God intends for us to be with Him in Heaven. If we are to get there, we need to live accordingly. To help us do so, he gives us the grace we need to see our way through many situations. And when we need some extra help, he is always there, waiting for us.

Homily: St. Catherine of Siena and James 3:17-18

This was written for my Diaconate formation class – that is the reason for the references to that program:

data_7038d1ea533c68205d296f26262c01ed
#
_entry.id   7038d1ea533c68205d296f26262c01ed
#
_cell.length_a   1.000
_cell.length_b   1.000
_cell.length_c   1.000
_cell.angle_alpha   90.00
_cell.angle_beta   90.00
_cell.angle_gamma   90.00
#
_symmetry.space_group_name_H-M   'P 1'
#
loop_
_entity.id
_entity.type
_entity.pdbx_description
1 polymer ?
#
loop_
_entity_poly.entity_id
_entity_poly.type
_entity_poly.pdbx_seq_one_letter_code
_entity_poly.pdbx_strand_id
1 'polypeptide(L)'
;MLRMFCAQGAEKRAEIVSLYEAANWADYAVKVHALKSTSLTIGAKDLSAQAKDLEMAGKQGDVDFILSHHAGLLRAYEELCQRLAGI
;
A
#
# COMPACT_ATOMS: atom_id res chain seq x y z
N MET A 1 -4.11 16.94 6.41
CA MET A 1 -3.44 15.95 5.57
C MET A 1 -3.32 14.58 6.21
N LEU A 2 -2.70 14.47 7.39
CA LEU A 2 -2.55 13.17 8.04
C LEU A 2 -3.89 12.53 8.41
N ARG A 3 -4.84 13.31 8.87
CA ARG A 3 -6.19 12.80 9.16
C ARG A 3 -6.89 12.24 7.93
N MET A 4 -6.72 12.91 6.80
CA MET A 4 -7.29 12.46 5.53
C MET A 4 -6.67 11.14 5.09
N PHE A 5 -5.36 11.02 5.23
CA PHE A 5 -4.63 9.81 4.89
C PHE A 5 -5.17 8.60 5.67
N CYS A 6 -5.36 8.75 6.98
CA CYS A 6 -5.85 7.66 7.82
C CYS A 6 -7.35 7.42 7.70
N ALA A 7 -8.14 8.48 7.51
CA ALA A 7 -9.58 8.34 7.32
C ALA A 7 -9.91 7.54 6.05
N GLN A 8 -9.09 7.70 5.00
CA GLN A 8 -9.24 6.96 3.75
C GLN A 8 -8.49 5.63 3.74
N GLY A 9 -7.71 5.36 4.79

Today, the Church celebrates the memorial of St. Catherine of Siena. Catherine was born in Siena in 1347, into a very large family. When she was 16 years old she was motivated by a vision of St. Dominic and entered the Third Order of the Dominicans through the female branch known as the Mantellate. While living at home, she confirmed her vow of virginity made privately when she was still an adolescent and dedicated herself to prayer, penance and works of charity, especially for the benefit of the sick. Catherine was one of the most brilliant theological minds of her day, although she never had any formal education. She persuaded the Pope to go back to Rome from Avignon, in 1377, and was endeavoring to heal the Great Western Schism. In 1375, she experienced Stigmata, which was visible only after her death. She died in Rome in 1380. She was canonized in 1461, and later named Co-Patroness of the City of Rome and Patroness of Italy. In 1970, Servant of God Paul VI declared her a Doctor of the Church. A few years later, Saint John Paul II declared her the Co-Patroness of Europe.